Trust me when I tell you that there is absolutely nothing that would make me happier than to find out that Donald Trump would actually come to prove himself to be the second coming of Ronald Reagan. But I have this nagging little voice in the back of my head warning me to very wary of Mr. Trump. And while he most certainly has been saying all the right things, as my dear old dad used to say, “Talk is cheap, it takes money to buy whiskey.” So at the end of the day I am at the point where I still can’t quite bring myself to vote for Trump as I simply don’t trust him to follow through on so much of what he has promised, and continues to promise.
But be that as it may, as we all know, Trump currently leads, and has been leading, the polls nationally and in most states in the race for the Republican presidential nomination, and essentially since the very first day he declared himself a candidate. And there are certainly some very understandable reasons for his maintaining what has become, in some polls, a very impressive lead. And while he has shown himself to be a skillful campaigner, I would caution conservatives in offering up their support to Mr. Trump in the caucuses and primaries. And please don’t misunderstand, I am not saying don’t vote for the man, just that you should think it through first.
Because in looking back over the history of our current Republican front-runner what we see is someone who has been described as being a “philosophically unmoored political opportunist who would trash the broad conservative ideological consensus within the GOP in favor of a free-floating populism with strong-man overtones.” And upon closer inspection we find that the real-estate mogul and reality-TV star has supported everything from abortion to gun control to single-payer health care à la Canada, and even punitive taxes on the wealthy. So, again, all I’m asking for folks to do is that a little caution be used when going to the polls.
Now I will admit that since first declaring his candidacy, back in June of last year, Trump has tended to take a more conservative approach than he has in the past. Particularly on those issues that remain near and dear to the heart of those who closely identify themselves as being conservatives. And yet, one must admit that there does remain some rather sizable holes in Trump’s plan for addressing some of these issues, most of which tend to go ignored by a great many of his supporters. He has succeeded in exploiting the discontent regarding a government continues to be seen by many as one that can’t be bothered to enforce its own laws.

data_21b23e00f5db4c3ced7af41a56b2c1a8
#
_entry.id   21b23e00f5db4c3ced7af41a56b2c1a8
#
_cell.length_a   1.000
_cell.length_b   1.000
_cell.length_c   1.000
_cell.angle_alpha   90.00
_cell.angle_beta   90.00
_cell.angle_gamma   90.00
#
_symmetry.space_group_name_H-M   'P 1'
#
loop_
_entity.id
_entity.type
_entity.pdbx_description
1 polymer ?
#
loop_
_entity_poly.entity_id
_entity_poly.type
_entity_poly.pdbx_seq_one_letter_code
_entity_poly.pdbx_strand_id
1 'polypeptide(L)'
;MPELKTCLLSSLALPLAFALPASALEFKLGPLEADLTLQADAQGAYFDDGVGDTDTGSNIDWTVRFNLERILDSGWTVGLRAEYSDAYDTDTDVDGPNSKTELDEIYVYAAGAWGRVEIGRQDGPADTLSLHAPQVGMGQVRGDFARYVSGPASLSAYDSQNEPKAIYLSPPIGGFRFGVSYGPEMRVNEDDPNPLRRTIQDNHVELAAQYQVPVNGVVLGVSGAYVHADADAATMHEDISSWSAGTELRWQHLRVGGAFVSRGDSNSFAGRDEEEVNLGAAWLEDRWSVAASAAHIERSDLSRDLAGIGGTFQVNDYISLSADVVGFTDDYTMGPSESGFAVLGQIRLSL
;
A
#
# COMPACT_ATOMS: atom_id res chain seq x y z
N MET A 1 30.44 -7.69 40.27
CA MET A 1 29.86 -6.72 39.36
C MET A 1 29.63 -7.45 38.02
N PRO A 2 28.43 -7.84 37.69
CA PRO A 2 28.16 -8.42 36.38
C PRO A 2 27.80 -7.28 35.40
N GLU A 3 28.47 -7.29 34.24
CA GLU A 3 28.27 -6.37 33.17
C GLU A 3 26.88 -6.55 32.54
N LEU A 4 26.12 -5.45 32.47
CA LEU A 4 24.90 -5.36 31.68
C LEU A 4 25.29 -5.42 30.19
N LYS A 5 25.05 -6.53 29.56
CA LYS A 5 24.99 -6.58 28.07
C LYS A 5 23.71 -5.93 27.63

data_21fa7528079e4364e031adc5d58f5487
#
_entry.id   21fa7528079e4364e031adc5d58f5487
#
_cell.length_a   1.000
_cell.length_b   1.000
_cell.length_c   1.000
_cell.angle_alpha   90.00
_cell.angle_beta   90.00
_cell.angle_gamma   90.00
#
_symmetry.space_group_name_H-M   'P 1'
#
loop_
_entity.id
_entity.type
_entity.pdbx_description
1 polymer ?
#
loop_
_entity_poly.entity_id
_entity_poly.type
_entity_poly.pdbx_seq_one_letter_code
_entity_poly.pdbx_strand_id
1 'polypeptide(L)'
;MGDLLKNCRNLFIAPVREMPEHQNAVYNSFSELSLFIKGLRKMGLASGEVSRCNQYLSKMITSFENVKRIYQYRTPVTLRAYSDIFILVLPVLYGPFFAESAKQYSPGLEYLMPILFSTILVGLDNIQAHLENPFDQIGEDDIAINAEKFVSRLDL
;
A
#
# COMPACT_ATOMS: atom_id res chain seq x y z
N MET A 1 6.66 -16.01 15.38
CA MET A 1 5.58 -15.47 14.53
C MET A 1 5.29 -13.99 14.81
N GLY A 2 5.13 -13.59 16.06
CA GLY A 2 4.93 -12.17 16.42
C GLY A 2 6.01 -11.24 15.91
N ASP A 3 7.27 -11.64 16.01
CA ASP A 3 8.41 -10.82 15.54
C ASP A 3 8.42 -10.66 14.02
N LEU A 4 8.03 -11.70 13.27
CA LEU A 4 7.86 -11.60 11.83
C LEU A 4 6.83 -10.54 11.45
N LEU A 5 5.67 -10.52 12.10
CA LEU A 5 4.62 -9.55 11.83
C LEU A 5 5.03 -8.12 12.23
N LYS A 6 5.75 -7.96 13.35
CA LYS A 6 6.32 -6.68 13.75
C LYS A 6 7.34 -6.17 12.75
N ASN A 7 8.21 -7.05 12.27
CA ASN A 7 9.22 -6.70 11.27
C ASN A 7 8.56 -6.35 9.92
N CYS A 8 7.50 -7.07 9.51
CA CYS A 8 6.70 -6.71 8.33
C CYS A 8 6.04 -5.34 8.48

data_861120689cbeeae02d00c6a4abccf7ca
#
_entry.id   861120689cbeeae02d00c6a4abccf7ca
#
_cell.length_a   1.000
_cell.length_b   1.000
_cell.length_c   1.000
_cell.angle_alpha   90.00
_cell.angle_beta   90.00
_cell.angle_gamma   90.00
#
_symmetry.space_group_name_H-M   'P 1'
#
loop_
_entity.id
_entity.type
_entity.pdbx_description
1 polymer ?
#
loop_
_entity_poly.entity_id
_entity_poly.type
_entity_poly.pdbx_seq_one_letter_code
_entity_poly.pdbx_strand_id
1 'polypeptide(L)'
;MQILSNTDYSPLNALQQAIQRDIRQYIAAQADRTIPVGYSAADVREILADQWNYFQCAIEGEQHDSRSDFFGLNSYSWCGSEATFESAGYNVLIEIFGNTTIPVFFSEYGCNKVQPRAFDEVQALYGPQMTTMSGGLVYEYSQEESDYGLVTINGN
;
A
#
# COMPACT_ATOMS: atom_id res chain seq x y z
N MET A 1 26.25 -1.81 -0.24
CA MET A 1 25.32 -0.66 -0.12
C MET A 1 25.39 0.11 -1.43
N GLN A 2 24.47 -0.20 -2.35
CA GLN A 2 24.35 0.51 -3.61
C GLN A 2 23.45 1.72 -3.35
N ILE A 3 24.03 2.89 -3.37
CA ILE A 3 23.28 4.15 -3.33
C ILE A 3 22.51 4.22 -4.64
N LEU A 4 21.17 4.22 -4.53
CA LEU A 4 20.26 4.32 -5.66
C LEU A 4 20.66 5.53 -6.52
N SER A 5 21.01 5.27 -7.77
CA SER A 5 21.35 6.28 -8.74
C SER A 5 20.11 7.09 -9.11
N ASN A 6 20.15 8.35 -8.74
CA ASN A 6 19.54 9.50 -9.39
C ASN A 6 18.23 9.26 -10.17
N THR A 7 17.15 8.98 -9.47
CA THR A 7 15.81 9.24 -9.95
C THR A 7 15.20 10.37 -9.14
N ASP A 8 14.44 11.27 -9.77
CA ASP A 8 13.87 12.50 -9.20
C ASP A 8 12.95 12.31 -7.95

Trump’s mantra since then has been, and remains, one that has as its primary focus that Washington is full of problems, his claim of being a problem-solver and a leader, and a ‘let me at ‘em’ kind of an attitude. But if, like Trump, you have no real familiarity with the relevant details and the levers of power, and no clear principles to guide you, you will, like most tenderfeet, end up getting rolled. Especially if you are, at least by all outward indications, the most poll-obsessed politician in all of American history. Trump has shown very little interest in limiting government, in reforming entitlements, or in defending our Constitution.
As we have seen after listening to the three Democrat candidates, any candidate can, and usually will, promise the moon if only voters will elect him, or her, to higher office. But politicians have records of success, of failure, or plain of backsliding by which their promises must be judged. And while Trump can try to turn his blankness into some sort of virtue by referring to it as a kind of innocence, voters need to be taking such a claim with a grain of salt. Because like a man with no credit history applying for a mortgage, or, in this case, applying to manage a $3.8 Trillion budget and the most fearsome military on earth, Trump may be in over his head.
And if Trump were to become the president, the Republican nominee, or even a failed candidate with strong conservative support, what would that necessarily say about conservatives? Could it then be said, and with some degree of accuracy, that the movement that ground down the Soviet Union and took the shine, at least temporarily, off socialism would have fallen in behind a huckster? The movement concerned with such “permanent things” as constitutional government, marriage, and the right to life would have become a claque for a Twitter feed. Trump, nevertheless, has provided to the Republican Party with a valuable warning.
That being, of course, that if responsible men irresponsibly ignore, or simply refuse to address in any meaningful way, those issues deemed as being most important to those voters who proudly identify as conservative, then those in power should not be surprised when such behavior is then seized upon, and taken advantage of, by someone like Trump. If they cannot explain their Beltway maneuvers — worse, if their maneuvering is indefensible — they will be rejected by their own voters. If they cannot advance a compelling working-class agenda, the legitimate anxieties and discontents of blue-collar voters will be exploited by demagogues.
And, you know, I totally get the complaints coming from those who call themselves supporters of Trump when it comes to ‘Establishment Republicans”, I really do. But that doesn’t make him any less of a flawed candidate for them to get behind. And while I am certainly not going to be telling anyone that they should not vote for Trump, because that’s not my purpose here, what I am asking for is that those of you who do intend to vote for him, at least do some level of research on the man before doing so. But then, you should be doing that regardless of whomever, Republican or Democrat, it is that you intend on voting for.